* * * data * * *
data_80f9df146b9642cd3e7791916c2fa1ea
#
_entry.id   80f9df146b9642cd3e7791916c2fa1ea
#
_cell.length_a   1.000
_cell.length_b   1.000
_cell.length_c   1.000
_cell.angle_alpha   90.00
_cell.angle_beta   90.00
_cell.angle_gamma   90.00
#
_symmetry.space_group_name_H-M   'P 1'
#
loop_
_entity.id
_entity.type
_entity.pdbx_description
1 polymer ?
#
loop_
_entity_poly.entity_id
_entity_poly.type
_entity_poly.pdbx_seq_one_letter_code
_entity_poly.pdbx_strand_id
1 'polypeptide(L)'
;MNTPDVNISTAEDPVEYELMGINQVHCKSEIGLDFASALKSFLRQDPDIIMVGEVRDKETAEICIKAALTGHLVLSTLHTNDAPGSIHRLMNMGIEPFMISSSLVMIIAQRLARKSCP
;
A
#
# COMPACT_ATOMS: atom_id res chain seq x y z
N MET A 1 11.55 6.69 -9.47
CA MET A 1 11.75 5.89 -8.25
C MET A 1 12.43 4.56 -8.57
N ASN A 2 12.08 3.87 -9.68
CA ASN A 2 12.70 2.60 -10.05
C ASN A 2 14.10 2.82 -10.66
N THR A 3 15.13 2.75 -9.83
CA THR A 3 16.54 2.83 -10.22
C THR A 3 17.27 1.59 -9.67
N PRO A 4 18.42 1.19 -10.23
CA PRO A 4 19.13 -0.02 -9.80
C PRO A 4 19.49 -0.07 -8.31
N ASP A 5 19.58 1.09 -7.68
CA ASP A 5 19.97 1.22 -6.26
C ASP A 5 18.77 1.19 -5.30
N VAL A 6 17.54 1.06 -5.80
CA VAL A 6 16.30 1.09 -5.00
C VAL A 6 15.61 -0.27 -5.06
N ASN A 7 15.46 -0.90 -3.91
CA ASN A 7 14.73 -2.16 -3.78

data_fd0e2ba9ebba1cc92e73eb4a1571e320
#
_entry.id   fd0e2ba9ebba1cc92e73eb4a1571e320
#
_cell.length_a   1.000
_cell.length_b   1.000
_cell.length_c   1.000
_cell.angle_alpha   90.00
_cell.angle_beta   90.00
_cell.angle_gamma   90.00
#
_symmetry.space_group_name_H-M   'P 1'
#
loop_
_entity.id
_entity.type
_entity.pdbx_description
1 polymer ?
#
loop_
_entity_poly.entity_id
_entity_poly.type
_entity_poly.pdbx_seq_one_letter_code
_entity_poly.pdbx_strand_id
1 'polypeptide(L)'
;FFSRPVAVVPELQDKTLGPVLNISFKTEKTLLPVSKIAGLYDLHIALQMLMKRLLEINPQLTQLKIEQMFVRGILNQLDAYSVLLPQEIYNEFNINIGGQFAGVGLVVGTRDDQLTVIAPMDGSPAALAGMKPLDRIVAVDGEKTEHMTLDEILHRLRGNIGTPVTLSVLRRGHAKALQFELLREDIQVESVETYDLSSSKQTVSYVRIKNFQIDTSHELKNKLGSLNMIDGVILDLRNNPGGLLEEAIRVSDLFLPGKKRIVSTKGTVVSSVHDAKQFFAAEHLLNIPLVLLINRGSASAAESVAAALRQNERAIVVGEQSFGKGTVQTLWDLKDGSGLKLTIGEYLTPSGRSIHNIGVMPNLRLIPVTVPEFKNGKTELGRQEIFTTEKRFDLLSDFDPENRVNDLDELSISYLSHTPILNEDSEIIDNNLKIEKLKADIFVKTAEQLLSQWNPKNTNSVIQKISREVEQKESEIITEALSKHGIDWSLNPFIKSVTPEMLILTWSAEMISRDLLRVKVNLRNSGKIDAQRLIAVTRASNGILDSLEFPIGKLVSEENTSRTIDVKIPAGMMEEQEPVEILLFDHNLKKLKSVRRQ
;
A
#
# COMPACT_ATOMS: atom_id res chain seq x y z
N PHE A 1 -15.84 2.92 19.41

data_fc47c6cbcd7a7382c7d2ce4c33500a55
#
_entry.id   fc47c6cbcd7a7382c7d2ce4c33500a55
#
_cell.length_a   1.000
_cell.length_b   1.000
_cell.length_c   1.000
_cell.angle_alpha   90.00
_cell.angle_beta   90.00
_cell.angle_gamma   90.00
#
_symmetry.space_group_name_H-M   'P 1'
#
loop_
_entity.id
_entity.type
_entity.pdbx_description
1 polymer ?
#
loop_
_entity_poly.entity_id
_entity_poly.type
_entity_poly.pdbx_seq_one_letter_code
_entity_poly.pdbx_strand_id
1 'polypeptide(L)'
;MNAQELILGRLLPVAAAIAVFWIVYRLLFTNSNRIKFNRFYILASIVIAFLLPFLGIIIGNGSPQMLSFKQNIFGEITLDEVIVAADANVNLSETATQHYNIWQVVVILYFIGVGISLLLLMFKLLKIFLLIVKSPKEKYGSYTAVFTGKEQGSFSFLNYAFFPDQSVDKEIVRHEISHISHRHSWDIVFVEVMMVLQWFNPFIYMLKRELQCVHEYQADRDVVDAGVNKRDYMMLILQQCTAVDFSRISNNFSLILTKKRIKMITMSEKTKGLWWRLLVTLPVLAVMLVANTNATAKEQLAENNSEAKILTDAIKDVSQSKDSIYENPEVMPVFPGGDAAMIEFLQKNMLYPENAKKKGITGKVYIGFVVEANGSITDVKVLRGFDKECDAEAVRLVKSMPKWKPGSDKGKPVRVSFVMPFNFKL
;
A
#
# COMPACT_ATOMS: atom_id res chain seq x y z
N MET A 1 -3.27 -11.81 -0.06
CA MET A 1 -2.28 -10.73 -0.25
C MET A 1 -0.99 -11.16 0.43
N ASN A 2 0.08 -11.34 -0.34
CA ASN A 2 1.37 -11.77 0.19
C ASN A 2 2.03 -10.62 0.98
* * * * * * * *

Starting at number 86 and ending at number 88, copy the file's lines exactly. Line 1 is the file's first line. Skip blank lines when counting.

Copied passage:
_cell.length_a   1.000
_cell.length_b   1.000
_cell.length_c   1.000